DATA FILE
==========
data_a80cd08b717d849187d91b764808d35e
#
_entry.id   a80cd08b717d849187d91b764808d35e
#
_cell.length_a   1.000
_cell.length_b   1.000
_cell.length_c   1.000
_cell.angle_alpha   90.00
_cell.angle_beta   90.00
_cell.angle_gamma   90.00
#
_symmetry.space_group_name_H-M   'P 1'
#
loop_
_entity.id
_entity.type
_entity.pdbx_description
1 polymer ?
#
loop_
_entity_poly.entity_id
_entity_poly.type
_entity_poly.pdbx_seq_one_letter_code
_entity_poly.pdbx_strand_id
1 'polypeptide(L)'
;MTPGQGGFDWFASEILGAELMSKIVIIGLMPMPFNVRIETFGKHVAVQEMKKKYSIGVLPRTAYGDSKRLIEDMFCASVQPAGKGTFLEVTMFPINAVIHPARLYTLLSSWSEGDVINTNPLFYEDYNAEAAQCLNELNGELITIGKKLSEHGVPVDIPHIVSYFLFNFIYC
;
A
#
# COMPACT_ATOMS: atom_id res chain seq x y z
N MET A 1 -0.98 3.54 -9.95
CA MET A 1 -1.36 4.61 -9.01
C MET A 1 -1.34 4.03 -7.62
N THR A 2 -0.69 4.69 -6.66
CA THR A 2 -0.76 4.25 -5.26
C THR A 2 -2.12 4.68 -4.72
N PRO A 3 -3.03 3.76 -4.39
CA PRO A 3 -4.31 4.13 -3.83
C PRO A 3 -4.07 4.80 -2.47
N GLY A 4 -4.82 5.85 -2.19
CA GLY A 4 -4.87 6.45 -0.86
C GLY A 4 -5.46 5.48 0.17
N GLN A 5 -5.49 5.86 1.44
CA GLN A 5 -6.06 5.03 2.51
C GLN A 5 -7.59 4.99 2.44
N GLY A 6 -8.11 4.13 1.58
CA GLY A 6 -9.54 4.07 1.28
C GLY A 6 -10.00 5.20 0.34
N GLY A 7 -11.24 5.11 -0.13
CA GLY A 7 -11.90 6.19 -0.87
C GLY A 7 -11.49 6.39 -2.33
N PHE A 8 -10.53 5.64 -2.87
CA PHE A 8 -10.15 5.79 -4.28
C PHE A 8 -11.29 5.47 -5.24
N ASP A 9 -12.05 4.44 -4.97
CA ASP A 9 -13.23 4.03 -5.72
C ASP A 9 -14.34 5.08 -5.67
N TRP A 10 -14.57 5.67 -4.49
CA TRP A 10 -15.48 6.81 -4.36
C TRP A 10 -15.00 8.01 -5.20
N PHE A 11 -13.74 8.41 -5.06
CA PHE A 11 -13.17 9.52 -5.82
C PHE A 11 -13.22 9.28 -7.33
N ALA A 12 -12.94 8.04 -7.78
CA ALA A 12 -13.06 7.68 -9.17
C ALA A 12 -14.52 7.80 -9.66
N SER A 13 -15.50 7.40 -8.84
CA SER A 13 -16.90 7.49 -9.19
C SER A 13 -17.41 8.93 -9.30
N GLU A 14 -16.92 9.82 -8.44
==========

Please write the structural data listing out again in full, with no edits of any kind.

data_a80cd08b717d849187d91b764808d35e
#
_entry.id   a80cd08b717d849187d91b764808d35e
#
_cell.length_a   1.000
_cell.length_b   1.000
_cell.length_c   1.000
_cell.angle_alpha   90.00
_cell.angle_beta   90.00
_cell.angle_gamma   90.00
#
_symmetry.space_group_name_H-M   'P 1'
#
loop_
_entity.id
_entity.type
_entity.pdbx_description
1 polymer ?
#
loop_
_entity_poly.entity_id
_entity_poly.type
_entity_poly.pdbx_seq_one_letter_code
_entity_poly.pdbx_strand_id
1 'polypeptide(L)'
;MTPGQGGFDWFASEILGAELMSKIVIIGLMPMPFNVRIETFGKHVAVQEMKKKYSIGVLPRTAYGDSKRLIEDMFCASVQPAGKGTFLEVTMFPINAVIHPARLYTLLSSWSEGDVINTNPLFYEDYNAEAAQCLNELNGELITIGKKLSEHGVPVDIPHIVSYFLFNFIYC
;
A
#
# COMPACT_ATOMS: atom_id res chain seq x y z
N MET A 1 -0.98 3.54 -9.95
CA MET A 1 -1.36 4.61 -9.01
C MET A 1 -1.34 4.03 -7.62
N THR A 2 -0.69 4.69 -6.66
CA THR A 2 -0.76 4.25 -5.26
C THR A 2 -2.12 4.68 -4.72
N PRO A 3 -3.03 3.76 -4.39
CA PRO A 3 -4.31 4.13 -3.83
C PRO A 3 -4.07 4.80 -2.47
N GLY A 4 -4.82 5.85 -2.19
CA GLY A 4 -4.87 6.45 -0.86
C GLY A 4 -5.46 5.48 0.17
N GLN A 5 -5.49 5.86 1.44
CA GLN A 5 -6.06 5.03 2.51
C GLN A 5 -7.59 4.99 2.44
N GLY A 6 -8.11 4.13 1.58
CA GLY A 6 -9.54 4.07 1.28
C GLY A 6 -10.00 5.20 0.34
N GLY A 7 -11.24 5.11 -0.13
CA GLY A 7 -11.90 6.19 -0.87
C GLY A 7 -11.49 6.39 -2.33
N PHE A 8 -10.53 5.64 -2.87
CA PHE A 8 -10.15 5.79 -4.28
C PHE A 8 -11.29 5.47 -5.24
N ASP A 9 -12.05 4.44 -4.97
CA ASP A 9 -13.23 4.03 -5.72
C ASP A 9 -14.34 5.08 -5.67
N TRP A 10 -14.57 5.67 -4.49
CA TRP A 10 -15.48 6.81 -4.36
C TRP A 10 -15.00 8.01 -5.20
N PHE A 11 -13.74 8.41 -5.06
CA PHE A 11 -13.17 9.52 -5.82
C PHE A 11 -13.22 9.28 -7.33
N ALA A 12 -12.94 8.04 -7.78
CA ALA A 12 -13.06 7.68 -9.17
C ALA A 12 -14.52 7.80 -9.66
N SER A 13 -15.50 7.40 -8.84
CA SER A 13 -16.90 7.49 -9.19
C SER A 13 -17.41 8.93 -9.30
N GLU A 14 -16.92 9.82 -8.44